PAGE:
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Charts feel 'The Heat' of Braxton's newest release
HOLLYWOOD (CNN) -- It's not just the title of Toni Braxton's new release that's shooting sparks.
With her single "He Wasn't Man Enough" enjoying its 10th week on the Billboard Hot Singles chart and her new album, "The Heat," debuting at No. 2 on the Billboard 200 just one week ago, Braxton is as hot as her music.
"The first two albums, I think I was a young adult," Braxton said in a recent interview, recalling her recordings from the early 1990s. "Now I definitely feel like an adult. I feel like a woman, probably for the first time in my life."
With "The Heat," which she also produced, Braxton, 32, is back in the LaFace fold. In it, she collaborates with Robin Givens, Lisa "Left-Eye" Lopes of TLC and rapper Dr. Dre, among other artists.
Mixing the beat
That strategy could have been inspired by Santana's blockbuster "Supernatural," which features collaborations with artists from a variety of musical genres -- Everclear, Lauryn Hill, Eric Clapton, Rob Thomas.
"With music changing the way it is," she said, "I think it's important to make music eclectic, so you have a variety for all different types of listeners."
This is Braxton's first new album in four years. Her last album, 1996's "Secrets," scored two Grammys. Braxton also has three more Grammys, including best new artist for her 1993 self-titled debut.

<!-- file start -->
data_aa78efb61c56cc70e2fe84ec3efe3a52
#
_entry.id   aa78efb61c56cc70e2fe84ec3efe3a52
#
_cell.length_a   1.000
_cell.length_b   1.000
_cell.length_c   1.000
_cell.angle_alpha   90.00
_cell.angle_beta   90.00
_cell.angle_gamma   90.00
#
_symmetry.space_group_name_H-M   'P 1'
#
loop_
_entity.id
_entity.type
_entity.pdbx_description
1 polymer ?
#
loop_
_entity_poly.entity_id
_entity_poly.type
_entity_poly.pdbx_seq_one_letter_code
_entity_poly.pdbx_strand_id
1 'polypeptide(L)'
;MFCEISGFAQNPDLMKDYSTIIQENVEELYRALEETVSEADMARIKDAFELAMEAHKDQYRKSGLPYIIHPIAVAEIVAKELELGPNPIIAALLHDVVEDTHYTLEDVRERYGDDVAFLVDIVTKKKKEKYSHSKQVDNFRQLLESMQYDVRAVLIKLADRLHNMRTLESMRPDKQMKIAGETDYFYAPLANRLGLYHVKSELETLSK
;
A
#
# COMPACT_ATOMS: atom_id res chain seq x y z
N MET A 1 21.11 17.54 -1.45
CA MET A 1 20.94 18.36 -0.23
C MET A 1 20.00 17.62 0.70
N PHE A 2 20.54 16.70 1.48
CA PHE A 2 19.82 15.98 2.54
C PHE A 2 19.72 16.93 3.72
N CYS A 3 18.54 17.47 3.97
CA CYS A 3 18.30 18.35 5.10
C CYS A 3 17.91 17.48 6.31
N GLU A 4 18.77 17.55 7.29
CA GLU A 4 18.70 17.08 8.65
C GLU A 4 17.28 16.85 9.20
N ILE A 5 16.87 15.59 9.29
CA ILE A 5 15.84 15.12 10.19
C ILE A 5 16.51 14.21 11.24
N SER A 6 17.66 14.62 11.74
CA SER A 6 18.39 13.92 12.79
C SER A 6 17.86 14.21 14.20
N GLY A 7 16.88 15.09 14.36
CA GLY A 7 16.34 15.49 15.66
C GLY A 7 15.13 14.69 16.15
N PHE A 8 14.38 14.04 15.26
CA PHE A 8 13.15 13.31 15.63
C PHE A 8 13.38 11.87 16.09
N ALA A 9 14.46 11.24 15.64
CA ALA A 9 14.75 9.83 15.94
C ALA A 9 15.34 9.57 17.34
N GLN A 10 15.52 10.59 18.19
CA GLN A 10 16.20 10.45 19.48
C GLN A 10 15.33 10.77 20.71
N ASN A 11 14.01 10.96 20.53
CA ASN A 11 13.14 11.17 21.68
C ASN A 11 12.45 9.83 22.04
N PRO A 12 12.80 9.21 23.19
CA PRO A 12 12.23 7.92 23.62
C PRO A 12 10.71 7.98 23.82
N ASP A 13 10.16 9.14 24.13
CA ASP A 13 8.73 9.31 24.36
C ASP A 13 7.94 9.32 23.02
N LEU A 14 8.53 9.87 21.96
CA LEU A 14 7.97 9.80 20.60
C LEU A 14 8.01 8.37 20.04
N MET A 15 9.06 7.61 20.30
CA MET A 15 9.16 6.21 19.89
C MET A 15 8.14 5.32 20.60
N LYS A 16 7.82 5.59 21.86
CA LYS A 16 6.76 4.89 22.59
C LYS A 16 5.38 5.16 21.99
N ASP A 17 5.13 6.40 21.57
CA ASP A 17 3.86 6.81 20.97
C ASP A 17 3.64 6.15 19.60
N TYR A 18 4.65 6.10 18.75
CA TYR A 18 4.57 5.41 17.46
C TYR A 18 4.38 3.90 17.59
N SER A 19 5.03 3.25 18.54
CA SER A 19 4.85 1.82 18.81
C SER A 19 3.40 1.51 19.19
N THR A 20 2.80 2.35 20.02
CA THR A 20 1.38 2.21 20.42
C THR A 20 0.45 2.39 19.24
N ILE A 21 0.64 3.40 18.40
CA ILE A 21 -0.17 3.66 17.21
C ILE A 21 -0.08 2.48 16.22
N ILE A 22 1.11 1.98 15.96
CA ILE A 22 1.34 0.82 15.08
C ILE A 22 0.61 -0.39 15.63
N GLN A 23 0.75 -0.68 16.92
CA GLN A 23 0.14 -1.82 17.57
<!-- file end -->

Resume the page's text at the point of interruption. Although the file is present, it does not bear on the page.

Then, Broadway and bankruptcy kept Braxton out of the recording studio.
Broadway came in the form of the role of Belle in the Disney stage production of "Beauty and the Beast." She became the first African-American to play the part.
'Broke, dumped and pimped'
But that career high point was intermingled with troubles, too. In 1998, she went through a very public Chapter 7 bankruptcy.
"They came and they assessed all my things in my home, from my Grammys -- I mean, everything," she said. "And I got an opportunity to buy my Grammys back."
In the liner notes to her album, Braxton says she's been "broke, dumped and pimped" over the last three years. Her new songs reflect what she's learned.
"The biggest lesson was just believing in myself," she said. "I'm like the Lifetime channel on a CD for music for women. So, you know, I always male bash a little teeny bit."
All males, that is, except her dad. Braxton's the daughter of a minister who says he always supports her, even if he doesn't always understand her work.
Her outlook on other men may be on the upswing, along with her career. "I am dating and it's looking good, so I'll keep my fingers crossed," she said. "Every time I talk about it, it never works out, so ... maybe I shouldn't say anything. But I have to talk a little bit."
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Toni Braxton on LaFace Records
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